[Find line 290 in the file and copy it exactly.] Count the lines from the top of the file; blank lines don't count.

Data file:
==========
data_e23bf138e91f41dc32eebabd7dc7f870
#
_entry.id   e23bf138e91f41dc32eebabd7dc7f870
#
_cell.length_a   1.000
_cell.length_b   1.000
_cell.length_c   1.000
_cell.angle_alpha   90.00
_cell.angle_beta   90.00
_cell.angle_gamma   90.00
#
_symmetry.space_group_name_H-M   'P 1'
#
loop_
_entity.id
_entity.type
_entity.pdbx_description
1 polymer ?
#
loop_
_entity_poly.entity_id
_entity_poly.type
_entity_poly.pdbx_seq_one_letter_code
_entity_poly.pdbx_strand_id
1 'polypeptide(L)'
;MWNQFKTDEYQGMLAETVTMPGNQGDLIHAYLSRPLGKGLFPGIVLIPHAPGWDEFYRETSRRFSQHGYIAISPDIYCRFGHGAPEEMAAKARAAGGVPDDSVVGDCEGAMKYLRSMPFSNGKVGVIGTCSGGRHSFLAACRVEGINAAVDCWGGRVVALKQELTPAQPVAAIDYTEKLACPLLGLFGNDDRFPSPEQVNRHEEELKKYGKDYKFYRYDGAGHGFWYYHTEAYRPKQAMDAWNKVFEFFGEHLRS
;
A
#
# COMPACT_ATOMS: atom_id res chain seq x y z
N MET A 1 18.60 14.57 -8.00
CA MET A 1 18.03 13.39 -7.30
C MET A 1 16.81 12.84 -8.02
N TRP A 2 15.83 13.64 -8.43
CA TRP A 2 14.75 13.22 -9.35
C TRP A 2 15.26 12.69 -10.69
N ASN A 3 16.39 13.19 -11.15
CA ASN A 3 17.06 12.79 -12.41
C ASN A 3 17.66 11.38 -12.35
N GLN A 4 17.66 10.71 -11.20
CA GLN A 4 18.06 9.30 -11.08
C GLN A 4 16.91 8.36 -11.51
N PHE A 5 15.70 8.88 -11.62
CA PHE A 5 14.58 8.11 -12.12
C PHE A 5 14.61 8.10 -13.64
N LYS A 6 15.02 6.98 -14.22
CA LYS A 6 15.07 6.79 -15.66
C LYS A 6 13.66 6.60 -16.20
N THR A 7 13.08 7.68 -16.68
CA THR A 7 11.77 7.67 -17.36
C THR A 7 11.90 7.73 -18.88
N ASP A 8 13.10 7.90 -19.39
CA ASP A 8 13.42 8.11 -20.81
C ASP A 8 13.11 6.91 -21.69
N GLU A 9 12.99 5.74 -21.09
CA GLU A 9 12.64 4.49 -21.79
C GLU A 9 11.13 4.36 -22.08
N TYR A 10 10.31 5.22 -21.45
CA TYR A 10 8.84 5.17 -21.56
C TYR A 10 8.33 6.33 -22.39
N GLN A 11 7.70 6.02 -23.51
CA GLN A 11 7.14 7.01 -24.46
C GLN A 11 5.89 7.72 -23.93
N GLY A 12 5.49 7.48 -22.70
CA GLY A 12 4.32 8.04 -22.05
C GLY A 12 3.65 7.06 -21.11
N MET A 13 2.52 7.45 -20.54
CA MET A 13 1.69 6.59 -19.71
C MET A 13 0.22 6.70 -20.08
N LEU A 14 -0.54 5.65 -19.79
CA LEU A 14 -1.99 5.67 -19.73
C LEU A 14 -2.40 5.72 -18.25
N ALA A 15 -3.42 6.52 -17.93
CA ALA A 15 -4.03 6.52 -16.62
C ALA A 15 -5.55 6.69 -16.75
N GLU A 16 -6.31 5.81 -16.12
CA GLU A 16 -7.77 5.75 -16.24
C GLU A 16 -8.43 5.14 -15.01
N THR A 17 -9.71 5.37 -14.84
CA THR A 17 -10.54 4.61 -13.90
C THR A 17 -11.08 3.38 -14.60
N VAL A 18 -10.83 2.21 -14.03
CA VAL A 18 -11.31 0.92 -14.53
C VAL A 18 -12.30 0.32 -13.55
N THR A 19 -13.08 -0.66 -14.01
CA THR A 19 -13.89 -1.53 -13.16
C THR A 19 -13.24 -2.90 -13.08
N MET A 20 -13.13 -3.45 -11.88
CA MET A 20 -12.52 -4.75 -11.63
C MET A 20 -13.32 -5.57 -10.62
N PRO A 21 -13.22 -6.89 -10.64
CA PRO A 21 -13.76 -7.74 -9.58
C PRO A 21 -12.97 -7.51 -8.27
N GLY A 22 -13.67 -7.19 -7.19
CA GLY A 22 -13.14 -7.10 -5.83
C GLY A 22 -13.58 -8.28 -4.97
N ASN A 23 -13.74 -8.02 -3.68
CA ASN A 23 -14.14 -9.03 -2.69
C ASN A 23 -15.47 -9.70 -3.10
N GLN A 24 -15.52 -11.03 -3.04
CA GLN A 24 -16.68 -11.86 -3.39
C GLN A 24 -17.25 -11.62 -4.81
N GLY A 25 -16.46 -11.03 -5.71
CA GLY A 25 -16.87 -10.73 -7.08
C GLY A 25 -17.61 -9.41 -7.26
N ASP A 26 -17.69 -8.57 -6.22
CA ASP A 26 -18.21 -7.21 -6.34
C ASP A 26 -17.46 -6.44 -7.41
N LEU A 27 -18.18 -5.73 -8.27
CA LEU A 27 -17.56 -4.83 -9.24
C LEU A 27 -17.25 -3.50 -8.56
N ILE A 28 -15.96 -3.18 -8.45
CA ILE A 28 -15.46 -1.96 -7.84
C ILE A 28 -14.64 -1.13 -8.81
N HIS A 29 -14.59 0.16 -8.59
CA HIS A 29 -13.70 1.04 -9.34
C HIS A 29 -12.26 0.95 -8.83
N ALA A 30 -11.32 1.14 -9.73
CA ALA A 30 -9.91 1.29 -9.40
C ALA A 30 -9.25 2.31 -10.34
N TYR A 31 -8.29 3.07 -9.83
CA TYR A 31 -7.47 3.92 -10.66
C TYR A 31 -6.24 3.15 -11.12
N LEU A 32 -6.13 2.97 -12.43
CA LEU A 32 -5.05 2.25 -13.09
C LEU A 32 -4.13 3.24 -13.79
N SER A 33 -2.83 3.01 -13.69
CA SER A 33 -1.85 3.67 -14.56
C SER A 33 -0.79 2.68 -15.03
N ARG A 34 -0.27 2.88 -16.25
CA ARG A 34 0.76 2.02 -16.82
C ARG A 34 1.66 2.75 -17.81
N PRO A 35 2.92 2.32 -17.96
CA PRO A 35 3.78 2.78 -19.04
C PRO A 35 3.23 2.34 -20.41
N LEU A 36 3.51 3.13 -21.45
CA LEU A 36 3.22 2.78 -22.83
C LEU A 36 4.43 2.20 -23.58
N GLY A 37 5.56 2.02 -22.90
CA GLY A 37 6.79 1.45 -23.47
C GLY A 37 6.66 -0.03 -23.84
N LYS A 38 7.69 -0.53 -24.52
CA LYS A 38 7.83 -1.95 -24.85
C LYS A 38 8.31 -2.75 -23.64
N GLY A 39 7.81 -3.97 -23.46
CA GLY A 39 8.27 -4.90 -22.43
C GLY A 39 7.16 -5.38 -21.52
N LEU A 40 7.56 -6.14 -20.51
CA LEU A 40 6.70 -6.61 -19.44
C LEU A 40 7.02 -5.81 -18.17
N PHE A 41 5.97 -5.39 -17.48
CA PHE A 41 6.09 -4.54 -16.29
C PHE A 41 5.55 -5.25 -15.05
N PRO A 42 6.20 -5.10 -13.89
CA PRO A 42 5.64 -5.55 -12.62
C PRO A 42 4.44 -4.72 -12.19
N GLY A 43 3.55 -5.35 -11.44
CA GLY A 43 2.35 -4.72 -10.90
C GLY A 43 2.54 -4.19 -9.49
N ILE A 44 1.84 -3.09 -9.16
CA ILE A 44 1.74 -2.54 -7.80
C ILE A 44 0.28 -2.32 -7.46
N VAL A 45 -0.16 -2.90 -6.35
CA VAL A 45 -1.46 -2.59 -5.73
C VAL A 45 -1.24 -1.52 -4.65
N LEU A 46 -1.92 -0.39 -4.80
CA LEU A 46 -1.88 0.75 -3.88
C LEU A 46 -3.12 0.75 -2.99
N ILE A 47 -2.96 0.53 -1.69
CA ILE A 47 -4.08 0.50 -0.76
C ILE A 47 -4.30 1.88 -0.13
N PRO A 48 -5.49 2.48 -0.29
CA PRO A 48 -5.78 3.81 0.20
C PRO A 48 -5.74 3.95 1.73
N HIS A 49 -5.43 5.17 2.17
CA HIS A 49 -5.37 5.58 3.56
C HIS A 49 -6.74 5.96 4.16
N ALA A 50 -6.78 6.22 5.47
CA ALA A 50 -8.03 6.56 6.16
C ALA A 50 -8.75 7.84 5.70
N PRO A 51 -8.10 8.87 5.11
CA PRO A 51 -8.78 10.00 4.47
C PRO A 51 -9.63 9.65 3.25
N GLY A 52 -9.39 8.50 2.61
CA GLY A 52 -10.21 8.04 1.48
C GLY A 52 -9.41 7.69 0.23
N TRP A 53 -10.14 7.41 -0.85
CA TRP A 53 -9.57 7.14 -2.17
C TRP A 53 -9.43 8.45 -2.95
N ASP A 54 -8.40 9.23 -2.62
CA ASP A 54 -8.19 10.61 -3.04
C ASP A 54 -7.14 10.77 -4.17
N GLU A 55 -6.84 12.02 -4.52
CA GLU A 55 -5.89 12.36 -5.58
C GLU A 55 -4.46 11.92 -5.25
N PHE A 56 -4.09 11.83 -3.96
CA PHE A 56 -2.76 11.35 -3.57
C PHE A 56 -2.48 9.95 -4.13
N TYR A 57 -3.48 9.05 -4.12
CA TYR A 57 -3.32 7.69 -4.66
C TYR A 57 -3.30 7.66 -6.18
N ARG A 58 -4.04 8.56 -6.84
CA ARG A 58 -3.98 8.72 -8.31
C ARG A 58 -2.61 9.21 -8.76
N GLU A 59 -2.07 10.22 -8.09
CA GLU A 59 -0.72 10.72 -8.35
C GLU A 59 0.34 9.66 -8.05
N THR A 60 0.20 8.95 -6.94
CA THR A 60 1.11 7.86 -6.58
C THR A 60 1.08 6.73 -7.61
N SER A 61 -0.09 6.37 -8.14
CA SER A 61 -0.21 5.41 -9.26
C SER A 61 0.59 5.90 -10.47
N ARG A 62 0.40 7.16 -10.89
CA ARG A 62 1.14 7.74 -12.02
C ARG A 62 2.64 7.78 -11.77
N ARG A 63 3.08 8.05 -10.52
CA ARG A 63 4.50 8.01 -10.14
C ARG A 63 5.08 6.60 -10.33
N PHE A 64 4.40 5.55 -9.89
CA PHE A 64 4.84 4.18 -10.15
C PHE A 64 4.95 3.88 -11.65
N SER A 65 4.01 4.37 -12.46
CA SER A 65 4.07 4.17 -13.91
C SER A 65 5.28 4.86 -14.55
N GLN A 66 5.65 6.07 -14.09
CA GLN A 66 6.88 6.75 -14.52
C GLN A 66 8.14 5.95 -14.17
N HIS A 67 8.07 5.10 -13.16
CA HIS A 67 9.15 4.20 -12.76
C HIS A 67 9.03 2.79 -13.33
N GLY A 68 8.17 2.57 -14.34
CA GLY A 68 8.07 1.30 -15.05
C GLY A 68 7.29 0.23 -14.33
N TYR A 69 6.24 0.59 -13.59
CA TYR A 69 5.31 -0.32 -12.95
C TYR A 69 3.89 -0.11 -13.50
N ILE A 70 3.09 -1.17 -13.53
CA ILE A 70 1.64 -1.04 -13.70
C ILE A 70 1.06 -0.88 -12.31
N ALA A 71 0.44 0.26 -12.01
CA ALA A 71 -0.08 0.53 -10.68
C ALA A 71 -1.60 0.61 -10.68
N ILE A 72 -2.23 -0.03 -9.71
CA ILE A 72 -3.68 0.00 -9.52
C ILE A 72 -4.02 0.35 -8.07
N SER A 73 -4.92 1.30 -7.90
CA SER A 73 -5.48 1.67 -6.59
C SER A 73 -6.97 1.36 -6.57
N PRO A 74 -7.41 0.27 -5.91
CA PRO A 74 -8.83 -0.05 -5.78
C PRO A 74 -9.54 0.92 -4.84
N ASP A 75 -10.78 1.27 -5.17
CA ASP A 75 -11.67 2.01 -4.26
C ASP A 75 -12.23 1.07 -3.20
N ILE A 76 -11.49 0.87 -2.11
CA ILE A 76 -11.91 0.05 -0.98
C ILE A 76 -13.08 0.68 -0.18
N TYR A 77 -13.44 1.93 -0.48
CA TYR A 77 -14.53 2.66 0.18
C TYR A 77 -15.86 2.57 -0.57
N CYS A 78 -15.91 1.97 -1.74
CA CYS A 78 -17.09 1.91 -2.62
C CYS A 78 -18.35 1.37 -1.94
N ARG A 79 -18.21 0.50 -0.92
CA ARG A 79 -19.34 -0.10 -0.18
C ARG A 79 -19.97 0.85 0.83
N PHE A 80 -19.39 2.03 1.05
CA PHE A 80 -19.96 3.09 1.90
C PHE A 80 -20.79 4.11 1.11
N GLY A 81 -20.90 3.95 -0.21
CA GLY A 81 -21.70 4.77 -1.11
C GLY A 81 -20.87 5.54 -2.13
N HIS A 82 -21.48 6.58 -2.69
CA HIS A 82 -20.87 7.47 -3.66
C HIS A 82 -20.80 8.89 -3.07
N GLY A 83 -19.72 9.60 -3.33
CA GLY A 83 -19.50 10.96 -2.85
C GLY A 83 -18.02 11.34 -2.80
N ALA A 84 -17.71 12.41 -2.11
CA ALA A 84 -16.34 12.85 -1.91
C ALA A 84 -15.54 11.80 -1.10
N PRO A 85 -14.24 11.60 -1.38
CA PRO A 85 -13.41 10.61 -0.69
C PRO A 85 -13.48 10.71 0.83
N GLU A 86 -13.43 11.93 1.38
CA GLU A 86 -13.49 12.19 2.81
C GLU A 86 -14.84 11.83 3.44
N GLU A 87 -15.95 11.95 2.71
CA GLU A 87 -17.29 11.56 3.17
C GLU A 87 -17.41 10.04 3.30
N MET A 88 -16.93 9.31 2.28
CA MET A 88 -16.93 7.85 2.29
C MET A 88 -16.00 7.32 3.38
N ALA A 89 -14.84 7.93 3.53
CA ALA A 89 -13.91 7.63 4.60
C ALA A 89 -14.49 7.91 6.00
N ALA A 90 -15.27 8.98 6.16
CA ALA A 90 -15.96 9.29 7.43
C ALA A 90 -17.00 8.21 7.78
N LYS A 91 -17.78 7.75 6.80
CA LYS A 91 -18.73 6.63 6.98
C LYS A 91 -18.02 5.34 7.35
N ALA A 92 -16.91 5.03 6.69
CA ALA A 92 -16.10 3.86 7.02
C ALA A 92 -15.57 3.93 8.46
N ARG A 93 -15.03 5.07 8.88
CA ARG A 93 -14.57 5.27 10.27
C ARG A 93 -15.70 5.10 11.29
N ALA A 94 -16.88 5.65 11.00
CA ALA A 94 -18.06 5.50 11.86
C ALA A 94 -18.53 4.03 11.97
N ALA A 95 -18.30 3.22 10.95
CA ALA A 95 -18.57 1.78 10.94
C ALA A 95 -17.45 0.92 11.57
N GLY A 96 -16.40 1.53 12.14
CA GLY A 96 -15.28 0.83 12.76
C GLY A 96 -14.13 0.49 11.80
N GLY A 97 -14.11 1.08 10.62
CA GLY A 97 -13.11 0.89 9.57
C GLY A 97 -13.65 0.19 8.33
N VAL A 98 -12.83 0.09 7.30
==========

CA GLU A 87 -17.29 11.56 3.17